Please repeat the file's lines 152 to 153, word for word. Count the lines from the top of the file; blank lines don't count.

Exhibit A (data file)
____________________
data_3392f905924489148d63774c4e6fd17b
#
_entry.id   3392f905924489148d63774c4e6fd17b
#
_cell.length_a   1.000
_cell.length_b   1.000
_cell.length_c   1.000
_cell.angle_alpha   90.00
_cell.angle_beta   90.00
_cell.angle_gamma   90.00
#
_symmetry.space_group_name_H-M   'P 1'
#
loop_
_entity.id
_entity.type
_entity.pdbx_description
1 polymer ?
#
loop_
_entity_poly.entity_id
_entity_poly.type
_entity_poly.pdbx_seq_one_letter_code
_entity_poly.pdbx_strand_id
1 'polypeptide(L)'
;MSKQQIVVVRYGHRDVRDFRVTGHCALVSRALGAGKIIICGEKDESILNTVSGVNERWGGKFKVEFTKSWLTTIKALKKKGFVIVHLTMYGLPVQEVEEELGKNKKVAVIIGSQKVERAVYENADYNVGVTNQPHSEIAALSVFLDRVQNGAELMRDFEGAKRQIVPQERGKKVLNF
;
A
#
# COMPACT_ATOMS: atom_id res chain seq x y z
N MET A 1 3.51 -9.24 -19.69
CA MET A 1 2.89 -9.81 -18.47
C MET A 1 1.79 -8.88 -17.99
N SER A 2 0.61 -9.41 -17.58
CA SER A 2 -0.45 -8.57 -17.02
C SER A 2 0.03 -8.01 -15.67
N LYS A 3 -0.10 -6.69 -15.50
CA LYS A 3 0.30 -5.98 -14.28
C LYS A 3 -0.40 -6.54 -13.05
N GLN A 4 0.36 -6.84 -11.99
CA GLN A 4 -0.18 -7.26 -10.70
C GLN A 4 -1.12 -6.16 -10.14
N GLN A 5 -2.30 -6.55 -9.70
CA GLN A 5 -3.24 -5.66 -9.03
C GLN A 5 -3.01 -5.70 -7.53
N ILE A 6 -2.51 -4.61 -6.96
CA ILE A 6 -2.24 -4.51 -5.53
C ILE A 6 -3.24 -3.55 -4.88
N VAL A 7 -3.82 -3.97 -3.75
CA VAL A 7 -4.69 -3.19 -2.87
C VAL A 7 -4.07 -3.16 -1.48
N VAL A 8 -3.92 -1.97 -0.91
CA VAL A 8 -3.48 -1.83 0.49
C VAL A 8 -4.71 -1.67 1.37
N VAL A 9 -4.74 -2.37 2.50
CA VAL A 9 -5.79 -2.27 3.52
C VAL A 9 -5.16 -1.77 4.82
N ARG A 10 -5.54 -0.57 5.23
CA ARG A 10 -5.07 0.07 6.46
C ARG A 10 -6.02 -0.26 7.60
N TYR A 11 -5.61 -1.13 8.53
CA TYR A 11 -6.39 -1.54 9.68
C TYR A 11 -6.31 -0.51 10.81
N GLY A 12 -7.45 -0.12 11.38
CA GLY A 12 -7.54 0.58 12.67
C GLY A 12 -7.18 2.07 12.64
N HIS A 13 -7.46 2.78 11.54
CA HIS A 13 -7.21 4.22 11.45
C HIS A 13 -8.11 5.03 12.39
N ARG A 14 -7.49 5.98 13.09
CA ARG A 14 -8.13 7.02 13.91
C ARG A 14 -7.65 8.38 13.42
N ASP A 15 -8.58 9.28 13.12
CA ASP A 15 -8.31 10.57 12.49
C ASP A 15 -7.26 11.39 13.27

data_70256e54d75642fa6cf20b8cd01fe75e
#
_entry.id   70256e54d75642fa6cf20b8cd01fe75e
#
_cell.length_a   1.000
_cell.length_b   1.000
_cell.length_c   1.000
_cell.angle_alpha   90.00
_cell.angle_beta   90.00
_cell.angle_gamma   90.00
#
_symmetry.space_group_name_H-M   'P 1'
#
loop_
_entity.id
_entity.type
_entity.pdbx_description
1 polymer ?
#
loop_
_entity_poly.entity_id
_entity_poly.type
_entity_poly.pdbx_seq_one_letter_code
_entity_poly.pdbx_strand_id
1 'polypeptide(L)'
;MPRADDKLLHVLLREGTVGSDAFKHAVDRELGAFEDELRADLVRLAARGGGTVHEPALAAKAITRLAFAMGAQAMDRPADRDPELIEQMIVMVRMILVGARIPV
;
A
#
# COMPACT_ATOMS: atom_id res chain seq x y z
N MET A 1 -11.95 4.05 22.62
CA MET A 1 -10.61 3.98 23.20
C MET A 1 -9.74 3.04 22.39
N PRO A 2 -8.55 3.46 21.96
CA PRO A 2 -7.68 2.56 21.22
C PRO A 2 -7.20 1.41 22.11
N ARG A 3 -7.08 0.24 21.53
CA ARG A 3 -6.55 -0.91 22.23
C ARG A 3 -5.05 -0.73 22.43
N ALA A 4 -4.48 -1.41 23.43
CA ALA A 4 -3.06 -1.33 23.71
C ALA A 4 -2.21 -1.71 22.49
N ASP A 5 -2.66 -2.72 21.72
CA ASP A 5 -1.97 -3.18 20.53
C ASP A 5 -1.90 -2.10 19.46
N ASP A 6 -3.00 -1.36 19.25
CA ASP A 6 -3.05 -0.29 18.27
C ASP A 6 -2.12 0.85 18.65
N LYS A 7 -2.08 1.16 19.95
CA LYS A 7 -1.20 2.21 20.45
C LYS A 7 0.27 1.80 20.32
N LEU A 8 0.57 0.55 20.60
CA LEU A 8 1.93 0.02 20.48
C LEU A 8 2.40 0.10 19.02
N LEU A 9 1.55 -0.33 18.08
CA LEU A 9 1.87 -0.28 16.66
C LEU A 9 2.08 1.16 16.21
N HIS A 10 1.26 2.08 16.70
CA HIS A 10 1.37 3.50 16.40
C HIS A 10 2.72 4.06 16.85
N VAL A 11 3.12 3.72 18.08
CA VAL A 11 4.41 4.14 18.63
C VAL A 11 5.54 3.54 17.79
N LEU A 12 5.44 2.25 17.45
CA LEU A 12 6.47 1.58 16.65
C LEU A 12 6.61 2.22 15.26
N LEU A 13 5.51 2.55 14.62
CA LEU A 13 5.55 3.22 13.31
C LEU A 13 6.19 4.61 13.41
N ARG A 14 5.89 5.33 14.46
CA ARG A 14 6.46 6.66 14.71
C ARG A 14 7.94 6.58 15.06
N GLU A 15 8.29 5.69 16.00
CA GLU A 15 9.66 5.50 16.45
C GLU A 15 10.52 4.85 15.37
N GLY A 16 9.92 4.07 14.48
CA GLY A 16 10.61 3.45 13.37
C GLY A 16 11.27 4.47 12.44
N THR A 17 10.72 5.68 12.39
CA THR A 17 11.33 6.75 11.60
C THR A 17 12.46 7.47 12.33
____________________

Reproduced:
CA GLY A 16 10.61 3.45 13.37
C GLY A 16 11.27 4.47 12.44